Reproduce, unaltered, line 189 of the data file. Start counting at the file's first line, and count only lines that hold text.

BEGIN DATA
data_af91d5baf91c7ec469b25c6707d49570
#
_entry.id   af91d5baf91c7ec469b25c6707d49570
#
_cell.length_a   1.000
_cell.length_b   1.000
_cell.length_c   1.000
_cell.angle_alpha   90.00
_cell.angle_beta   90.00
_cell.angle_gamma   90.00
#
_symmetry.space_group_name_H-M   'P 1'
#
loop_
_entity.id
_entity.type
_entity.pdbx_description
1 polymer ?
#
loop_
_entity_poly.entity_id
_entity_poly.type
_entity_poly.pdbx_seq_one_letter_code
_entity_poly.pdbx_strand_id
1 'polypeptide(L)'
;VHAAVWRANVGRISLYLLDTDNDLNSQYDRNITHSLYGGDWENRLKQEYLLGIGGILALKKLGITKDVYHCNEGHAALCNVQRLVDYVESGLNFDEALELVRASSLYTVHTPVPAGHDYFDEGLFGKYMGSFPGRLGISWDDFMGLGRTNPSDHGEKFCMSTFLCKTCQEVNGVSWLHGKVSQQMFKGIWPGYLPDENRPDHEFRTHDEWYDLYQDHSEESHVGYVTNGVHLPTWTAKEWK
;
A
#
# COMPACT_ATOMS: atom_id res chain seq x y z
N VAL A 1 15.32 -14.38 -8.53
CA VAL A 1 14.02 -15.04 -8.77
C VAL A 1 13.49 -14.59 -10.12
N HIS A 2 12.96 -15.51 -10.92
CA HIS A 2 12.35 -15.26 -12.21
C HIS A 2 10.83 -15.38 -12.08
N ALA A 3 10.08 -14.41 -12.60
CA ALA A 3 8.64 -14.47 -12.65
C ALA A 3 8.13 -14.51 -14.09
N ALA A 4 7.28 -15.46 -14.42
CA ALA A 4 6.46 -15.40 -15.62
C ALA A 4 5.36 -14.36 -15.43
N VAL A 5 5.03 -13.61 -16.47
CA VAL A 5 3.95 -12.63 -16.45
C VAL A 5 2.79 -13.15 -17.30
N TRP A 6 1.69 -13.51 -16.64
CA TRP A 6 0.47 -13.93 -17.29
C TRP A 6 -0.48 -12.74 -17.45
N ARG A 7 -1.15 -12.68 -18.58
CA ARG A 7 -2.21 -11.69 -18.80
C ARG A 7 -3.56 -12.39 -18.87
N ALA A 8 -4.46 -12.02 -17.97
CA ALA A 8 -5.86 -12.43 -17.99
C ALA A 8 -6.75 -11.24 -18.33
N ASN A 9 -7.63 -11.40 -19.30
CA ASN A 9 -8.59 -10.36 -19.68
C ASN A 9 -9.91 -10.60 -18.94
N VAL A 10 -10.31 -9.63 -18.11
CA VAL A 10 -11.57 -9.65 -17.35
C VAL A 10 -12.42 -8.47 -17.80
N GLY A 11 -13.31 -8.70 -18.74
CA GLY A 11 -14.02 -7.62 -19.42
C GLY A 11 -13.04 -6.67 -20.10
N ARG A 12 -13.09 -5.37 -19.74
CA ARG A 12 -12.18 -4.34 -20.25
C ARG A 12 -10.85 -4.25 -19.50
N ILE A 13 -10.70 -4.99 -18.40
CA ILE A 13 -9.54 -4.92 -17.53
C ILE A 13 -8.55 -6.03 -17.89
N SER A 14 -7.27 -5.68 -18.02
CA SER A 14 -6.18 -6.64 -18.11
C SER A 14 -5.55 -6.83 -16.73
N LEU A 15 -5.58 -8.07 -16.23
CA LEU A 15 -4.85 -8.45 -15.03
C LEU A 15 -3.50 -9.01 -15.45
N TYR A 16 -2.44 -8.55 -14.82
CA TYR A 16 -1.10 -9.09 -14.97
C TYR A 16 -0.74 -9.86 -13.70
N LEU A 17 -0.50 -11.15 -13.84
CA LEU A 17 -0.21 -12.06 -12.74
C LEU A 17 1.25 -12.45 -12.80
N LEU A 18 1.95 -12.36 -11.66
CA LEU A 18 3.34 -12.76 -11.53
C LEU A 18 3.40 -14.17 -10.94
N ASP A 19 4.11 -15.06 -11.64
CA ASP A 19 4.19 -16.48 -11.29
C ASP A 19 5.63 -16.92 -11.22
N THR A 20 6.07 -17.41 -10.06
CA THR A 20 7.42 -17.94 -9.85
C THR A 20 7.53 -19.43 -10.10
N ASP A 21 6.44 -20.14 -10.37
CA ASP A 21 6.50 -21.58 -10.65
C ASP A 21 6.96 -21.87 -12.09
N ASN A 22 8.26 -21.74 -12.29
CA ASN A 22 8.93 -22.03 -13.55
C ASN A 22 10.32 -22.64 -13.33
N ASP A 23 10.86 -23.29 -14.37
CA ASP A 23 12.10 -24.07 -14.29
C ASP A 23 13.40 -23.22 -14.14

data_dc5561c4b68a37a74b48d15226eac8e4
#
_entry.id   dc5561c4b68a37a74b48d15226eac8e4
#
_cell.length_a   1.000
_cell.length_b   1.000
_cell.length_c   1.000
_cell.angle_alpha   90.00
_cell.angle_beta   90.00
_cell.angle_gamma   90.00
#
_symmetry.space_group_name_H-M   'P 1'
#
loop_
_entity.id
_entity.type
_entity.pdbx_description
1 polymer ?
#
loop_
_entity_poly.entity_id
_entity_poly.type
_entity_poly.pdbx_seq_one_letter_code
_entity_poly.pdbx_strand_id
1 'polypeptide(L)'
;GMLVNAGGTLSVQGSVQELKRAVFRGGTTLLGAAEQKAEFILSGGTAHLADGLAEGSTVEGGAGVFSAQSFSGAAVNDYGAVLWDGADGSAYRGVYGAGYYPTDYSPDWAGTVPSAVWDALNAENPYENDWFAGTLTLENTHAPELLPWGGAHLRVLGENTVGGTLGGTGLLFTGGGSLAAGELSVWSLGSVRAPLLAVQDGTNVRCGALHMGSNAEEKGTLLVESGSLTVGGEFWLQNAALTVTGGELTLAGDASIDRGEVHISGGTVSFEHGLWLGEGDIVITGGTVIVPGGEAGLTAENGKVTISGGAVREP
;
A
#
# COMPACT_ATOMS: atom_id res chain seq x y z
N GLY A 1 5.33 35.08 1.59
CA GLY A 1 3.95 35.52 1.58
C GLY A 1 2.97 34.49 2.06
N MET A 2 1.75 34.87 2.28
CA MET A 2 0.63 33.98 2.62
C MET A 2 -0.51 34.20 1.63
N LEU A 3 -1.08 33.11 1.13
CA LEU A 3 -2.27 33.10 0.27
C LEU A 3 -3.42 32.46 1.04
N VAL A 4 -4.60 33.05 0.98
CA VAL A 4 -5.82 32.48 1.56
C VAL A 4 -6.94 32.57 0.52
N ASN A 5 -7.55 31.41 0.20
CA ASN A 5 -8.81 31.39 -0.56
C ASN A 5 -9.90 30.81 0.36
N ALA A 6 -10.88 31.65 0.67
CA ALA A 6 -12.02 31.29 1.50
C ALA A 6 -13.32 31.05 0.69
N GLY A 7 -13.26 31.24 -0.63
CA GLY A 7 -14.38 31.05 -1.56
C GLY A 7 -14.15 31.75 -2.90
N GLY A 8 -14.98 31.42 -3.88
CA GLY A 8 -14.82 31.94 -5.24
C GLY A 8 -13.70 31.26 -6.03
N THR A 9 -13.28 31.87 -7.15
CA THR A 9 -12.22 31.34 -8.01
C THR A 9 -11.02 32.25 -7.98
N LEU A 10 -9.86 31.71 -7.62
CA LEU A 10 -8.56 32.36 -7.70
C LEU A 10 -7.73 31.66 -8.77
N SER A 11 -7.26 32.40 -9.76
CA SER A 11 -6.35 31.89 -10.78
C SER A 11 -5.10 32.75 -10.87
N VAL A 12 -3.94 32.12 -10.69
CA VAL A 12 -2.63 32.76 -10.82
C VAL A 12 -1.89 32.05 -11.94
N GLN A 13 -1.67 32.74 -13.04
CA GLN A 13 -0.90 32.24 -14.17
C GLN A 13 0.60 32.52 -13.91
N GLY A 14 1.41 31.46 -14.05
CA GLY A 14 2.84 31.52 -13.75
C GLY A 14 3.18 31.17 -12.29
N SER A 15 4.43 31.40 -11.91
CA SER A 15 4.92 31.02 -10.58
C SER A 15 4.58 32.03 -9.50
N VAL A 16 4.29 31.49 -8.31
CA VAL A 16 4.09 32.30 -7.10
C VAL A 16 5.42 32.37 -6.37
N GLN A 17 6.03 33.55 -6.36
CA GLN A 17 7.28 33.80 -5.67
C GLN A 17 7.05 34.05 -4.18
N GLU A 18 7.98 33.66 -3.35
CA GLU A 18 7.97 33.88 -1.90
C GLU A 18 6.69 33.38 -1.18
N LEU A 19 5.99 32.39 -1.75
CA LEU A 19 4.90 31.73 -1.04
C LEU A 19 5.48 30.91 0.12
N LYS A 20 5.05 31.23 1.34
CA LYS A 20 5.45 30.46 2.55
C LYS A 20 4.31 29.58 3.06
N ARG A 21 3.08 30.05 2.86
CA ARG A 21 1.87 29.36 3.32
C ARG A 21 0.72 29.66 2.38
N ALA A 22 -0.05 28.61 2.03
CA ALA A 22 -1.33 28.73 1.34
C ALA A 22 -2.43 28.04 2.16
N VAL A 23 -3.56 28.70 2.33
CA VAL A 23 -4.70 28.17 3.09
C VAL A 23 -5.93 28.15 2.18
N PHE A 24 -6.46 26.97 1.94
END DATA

C LYS A 20 4.31 29.58 3.06